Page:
Long story short, we got absolutely drenched. Basically like we jumped into a swimming pool. Light streams of water across the path were small rivers by the time we came back on the out-and-back. It was crazy and 100% fun. It was warm enough where we weren't cold and it was just absolutely ridiculous to be outside in that. Rain like that hasn't happened in a long time and it was actually a lot of fun to run in!

I am ready for summer though. We had a couple good weeks of weather, now we just need to shake this and really get summer going.

Monday, June 23, 2014


A bunch of PRCers at the finish line. I don't think I've ever known so many people at a race!
The Bald Peak Half Marathon certainly lived up to the hype. It was a very unique race and one I'm glad I decided to do. I also did a lot better than I thought I would and enjoyed the challenging course. Despite technically being my worst half marathon time, I would have to say this was probably my best effort at the half marathon distance and I'm extremely thrilled with my performance.

An early wakeup call was in order as the race started at 7:30am. Thankfully I live only 25 minutes from the start line at Hagg's Tree Farm so I was able to sleep in until 6:30 and depart at 6:45am. I had a doughnut and iced coffee on the way there. Probably not the best breakfast, but I didn't have to "deal" with it until after the race, so it worked out. Packet pickup was a breeze, Libbie was volunteering and had my stuff ready before I even reached the table.

My big, fat, bruised ankle I ran a half on.
I had rolled my ankle really bad playing basketball the day before and that was a big concern going into this race. It hurt somewhat and when I'd walk I was limping, but I seemed to be able to run still (based on little ten step jogs I did at home to see if it would scream in pain). I hoped that once the race started my ankle would "warm up" and allow me to run on it... if not, I was prepared to walk back to the start after a mile or two. I basically just tried to pretend nothing was wrong.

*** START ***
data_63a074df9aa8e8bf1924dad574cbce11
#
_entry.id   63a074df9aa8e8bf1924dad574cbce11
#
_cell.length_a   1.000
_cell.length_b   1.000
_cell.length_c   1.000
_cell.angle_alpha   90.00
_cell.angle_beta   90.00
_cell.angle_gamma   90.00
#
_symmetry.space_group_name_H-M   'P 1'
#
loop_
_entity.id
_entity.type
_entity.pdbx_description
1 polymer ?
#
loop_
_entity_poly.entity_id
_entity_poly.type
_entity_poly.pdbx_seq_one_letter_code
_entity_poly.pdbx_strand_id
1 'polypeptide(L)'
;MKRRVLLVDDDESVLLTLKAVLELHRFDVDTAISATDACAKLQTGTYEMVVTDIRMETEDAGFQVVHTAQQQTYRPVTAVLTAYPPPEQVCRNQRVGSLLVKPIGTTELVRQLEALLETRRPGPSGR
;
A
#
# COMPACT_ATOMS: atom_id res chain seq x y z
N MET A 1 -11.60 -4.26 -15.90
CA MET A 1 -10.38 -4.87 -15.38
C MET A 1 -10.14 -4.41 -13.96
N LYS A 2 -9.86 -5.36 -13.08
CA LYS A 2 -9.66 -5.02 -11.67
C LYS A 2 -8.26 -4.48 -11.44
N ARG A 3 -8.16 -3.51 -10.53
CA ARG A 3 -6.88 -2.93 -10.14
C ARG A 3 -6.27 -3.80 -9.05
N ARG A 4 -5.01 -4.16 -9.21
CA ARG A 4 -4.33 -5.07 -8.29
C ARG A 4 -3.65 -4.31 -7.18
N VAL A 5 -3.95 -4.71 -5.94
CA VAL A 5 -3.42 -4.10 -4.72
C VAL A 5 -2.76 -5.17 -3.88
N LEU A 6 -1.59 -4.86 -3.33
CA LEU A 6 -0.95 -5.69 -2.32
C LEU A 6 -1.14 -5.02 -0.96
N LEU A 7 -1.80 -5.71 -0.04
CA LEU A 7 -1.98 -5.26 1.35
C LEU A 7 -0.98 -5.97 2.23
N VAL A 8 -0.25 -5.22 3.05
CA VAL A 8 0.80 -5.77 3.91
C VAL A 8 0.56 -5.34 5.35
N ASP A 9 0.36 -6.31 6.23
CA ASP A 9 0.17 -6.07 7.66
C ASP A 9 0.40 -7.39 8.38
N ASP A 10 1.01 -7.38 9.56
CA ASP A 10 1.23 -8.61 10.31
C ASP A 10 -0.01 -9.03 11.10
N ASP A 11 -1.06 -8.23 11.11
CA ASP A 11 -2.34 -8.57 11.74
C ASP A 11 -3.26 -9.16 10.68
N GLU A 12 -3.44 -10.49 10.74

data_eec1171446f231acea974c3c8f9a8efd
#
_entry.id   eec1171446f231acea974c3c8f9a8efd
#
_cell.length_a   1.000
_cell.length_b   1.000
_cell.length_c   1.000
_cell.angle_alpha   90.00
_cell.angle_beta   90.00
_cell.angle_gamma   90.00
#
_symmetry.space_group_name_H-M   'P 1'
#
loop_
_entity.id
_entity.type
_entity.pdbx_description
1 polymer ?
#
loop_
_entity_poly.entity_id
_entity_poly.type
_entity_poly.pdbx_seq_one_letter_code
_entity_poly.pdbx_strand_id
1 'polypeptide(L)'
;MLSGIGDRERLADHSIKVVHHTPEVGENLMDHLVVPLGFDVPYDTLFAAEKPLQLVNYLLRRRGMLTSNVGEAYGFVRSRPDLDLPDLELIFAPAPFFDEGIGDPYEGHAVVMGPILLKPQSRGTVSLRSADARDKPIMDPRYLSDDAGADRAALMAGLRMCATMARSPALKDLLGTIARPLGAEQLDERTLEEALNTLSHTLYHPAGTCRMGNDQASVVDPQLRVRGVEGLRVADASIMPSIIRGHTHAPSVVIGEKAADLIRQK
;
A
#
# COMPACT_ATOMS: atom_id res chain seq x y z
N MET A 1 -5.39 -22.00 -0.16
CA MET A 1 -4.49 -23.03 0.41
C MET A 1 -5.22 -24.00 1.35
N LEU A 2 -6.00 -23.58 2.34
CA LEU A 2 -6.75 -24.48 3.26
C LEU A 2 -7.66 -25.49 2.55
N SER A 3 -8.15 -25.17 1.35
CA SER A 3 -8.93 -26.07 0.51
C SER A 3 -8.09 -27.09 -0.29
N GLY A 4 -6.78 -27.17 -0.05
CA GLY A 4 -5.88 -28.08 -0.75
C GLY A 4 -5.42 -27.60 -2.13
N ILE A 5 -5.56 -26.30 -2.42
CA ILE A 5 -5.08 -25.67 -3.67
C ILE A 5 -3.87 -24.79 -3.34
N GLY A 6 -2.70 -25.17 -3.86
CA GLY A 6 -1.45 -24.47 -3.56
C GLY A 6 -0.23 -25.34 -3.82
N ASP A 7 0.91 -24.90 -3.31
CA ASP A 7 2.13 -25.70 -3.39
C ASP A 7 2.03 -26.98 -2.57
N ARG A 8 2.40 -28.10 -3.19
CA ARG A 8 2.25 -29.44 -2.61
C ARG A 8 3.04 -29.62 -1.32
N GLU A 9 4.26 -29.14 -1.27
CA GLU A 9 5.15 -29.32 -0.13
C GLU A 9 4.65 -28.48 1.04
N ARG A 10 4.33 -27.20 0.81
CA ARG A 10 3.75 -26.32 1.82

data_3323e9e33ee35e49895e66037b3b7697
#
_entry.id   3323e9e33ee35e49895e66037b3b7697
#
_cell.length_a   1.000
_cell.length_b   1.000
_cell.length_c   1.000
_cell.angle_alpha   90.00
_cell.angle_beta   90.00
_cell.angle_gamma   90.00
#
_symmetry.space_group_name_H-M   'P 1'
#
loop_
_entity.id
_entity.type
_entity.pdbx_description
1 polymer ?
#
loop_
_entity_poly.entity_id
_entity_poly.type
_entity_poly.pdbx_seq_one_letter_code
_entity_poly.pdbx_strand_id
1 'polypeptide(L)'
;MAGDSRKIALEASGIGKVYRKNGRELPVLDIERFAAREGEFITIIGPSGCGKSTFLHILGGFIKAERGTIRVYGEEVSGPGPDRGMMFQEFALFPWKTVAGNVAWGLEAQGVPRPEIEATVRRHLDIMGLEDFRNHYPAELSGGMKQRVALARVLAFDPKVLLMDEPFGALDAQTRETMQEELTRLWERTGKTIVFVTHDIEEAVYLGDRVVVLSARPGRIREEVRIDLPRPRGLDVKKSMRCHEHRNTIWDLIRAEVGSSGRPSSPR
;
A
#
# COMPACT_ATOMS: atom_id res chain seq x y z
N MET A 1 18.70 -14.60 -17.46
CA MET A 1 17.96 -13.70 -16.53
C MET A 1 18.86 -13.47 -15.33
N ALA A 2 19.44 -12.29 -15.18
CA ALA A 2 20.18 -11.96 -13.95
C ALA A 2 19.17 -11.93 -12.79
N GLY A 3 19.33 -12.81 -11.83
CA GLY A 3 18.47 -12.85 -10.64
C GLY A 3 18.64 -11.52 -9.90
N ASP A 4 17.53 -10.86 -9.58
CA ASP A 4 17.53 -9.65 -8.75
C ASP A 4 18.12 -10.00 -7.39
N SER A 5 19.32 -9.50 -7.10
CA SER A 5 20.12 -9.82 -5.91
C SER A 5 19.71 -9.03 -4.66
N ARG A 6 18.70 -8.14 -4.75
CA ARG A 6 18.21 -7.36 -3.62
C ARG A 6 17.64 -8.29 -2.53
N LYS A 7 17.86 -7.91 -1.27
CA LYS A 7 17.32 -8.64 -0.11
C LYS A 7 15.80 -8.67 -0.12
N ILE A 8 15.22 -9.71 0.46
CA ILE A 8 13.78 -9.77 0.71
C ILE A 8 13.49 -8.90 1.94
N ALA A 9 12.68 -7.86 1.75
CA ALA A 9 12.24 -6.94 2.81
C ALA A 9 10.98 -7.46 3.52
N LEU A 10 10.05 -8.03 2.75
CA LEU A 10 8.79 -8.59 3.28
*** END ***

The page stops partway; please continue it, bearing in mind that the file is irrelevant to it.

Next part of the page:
After putting on my bib I met up with some people I knew and just chatted until the race started. I thought the race was the perfect size, around 200, and it only contained a half marathon so we were all in it together. Since I only had twenty minutes or so after arriving before the race started the start came very quick. Before I knew it I was off to tackle the beast that is the Bald Peak Half.

THE FIRST TWO MILES (10:03, 10:20)

Up the hill during the first two miles of the race.
It was no joke about those first two miles being all uphill. After about fifty feet of flat after crossing the line the course started upward and it did not stop until right about the mile two sign. While it sucked having to run up the hill for two miles to start, it was also kind of a nice way to get into the race. There was no pressure to really bomb up it, everyone knew there was so much more to go after this hill, so it was just a steady grind up the hill. My breathing was labored but I felt like I could maintain my pace until the top of the hill.

My pace was slightly above 10:00/mile, so nothing very fast. I was climbing 400 feet a mile though, which is twice as steep as anything I had run before. Shamrock and Zena had nothing on Bald Peak. I was able to pass some people I knew on the hills and generally seemed to be handling them pretty well. I don't think I could have done another mile though. By the time the mile two marker came and the hill finally relented my legs and lungs were burning bad.

THE MIDDLE SEVEN (7:35, 8:21, 7:37, 7:07, 8:11, 7:39, 7:31)

So after those first two uphill miles gaining 800 feet I was ready for some downhill. I remember hitting the first downhill and enjoying the break on my legs... I then turned a corner and had a forty foot hill to climb. Thus is the story of the Bald Peak Half. While the trend was generally downhill after those first two miles, there was no shortage of uphill. We gained 800 feet on that first hill and 300 feet during the last mile (more on that later). So that's 1100 feet. However, the total elevation gain my watch tracked was 1691 feet, meaning there was an additional 591 feet of "rolling uphill."

This is actually right before I finished but let's play pretend.